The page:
Why not to use Flash for your portfolio

Do you remember the day when it was cool to have a Flash intro on your home page? All the creative people were trying to outdo each other and to come up with more and more complex animations, spiced up with sound effects and music that would enforce the visitors impression about the owner’s good taste.

I can see you’re nodding… Those were the days…

But than, people started complaining about the background music, and would find it too intrusive. Music got muted by default and sound effects slowly, but steadily disappeared as an accessory for web design. It didn’t took too long to realize, except all the self-absorbed “geniuses” and misguided clients, that Flash intros are a huge waste of time, they are not accessible and have zero SEO value, not to mention the high bounce rates.


The other day I clicked a link shared by a friend on Facebook, it was the portfolio of a photographer with a series of images shot in India. It was done with Flash, the fancy way, I could click back and forth, there was even a full screen mode or I could just sit back and let the slideshow play. I did not had a lot of time, I wanted to quickly go trough the images, but I couldn’t. The pictures would appear one after another, with a loading counter between them, but what I wanted to have a general view and not to be forced to wait.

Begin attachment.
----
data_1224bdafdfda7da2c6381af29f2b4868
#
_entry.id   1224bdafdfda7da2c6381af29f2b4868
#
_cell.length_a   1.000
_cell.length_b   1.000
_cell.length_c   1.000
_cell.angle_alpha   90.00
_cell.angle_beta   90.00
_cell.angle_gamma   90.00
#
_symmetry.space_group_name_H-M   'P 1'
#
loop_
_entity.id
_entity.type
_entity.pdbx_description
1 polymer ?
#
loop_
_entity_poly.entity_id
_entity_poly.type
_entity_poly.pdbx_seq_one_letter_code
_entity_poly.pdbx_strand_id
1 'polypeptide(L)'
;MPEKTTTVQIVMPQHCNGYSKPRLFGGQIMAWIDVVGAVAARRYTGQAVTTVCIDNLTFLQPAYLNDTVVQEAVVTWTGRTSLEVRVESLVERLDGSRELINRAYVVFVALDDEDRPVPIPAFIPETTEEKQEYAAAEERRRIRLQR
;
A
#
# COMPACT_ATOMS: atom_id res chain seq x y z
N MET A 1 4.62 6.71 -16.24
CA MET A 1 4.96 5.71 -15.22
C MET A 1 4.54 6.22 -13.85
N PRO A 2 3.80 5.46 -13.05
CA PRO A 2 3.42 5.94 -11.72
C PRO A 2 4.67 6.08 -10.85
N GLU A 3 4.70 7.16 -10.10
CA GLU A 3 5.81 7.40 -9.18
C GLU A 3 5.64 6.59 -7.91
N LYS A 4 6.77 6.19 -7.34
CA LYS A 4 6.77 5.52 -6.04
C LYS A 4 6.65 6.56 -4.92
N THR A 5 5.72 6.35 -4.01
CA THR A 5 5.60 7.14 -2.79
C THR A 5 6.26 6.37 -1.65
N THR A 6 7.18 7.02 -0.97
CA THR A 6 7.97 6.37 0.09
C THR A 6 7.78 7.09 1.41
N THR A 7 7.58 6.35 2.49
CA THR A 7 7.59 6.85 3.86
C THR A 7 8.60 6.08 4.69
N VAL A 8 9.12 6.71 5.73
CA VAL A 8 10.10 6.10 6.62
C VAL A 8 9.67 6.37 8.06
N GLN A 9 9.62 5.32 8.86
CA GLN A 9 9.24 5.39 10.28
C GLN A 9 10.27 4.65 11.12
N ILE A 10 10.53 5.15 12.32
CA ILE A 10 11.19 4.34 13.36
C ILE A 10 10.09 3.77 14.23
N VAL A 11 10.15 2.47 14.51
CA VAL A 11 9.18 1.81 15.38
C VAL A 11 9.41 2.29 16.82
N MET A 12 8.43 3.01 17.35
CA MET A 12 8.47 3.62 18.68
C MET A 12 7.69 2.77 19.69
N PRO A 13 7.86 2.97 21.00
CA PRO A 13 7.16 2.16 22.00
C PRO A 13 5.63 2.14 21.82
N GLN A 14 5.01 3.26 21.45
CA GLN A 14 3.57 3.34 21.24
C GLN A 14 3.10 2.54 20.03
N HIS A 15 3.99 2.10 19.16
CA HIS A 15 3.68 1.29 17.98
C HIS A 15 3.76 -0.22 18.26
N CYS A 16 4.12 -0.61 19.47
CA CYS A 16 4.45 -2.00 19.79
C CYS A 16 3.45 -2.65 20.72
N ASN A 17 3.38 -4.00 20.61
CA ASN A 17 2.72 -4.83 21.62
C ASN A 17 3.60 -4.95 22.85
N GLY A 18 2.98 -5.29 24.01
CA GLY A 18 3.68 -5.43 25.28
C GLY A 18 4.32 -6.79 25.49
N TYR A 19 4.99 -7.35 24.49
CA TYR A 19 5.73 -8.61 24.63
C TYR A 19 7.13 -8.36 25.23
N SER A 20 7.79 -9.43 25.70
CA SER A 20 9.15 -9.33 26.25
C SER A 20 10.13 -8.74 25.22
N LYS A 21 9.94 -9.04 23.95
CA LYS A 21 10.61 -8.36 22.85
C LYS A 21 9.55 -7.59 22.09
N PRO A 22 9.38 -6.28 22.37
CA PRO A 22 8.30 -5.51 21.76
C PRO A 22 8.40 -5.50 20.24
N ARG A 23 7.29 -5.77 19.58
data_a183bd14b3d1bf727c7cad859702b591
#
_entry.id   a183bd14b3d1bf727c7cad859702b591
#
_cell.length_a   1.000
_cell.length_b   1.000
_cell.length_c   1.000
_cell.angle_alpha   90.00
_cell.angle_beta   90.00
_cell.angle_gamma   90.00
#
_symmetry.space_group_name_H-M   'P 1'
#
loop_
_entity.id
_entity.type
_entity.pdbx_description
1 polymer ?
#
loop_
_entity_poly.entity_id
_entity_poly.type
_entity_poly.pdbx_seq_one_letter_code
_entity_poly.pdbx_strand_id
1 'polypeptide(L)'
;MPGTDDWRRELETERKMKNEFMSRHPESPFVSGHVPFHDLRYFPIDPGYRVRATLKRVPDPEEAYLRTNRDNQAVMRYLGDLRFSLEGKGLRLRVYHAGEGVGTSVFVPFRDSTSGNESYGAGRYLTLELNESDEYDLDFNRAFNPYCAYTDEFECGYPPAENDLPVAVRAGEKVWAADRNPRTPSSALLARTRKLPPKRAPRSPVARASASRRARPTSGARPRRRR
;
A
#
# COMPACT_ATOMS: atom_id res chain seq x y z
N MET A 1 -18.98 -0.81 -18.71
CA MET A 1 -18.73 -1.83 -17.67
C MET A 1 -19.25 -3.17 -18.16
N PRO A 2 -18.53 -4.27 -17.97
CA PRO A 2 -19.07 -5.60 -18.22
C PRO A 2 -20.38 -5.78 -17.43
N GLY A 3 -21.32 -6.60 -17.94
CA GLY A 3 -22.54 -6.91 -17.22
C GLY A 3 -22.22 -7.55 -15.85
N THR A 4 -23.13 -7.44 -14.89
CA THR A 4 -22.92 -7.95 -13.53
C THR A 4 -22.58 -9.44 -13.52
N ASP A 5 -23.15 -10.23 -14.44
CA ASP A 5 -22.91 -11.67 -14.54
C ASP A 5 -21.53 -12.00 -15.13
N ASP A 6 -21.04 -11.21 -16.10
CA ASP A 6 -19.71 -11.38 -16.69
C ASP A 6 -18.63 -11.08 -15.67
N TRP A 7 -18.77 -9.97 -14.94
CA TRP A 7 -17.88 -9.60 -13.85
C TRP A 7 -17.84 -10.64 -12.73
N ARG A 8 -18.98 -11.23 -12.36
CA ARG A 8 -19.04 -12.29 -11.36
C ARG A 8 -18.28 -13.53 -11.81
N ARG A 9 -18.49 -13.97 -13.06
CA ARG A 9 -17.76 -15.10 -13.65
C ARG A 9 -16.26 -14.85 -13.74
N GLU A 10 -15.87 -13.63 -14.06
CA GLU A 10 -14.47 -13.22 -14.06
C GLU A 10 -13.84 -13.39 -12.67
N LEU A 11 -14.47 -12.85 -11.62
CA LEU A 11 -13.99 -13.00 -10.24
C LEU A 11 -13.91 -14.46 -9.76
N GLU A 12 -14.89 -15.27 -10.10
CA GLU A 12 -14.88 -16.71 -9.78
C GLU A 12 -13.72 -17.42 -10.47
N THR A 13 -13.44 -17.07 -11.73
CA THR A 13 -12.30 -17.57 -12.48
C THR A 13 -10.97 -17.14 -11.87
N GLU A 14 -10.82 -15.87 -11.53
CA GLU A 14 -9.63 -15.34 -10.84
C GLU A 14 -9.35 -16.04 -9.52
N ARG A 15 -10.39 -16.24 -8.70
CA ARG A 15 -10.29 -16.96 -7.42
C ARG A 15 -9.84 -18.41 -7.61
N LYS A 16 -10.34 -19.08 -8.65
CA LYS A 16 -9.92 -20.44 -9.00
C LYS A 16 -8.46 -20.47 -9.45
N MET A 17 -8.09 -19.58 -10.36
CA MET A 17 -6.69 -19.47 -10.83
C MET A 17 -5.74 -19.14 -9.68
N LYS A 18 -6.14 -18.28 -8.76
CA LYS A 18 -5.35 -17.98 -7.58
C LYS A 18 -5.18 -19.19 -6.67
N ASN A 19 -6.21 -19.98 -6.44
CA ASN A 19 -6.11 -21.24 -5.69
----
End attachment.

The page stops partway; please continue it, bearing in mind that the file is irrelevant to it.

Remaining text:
Today there are less and less devices that play Flash, even Adobe stopped developing the mobile version, so why put your eggs in a basket that is sinking?

Raj and Niru

It was about this time two years ago, that I was invited to the wedding of my best friend, Raj, and he also trusted me to take pictures during the ceremony.

As a photographer weddings always make me nervous, because the pressure to have great result is huge. There is no going back, it’s a unique event for the groom and maid and their whole family. Raj told me not to worry and to be as creative as I want, because there were two more photographers hired to document the event.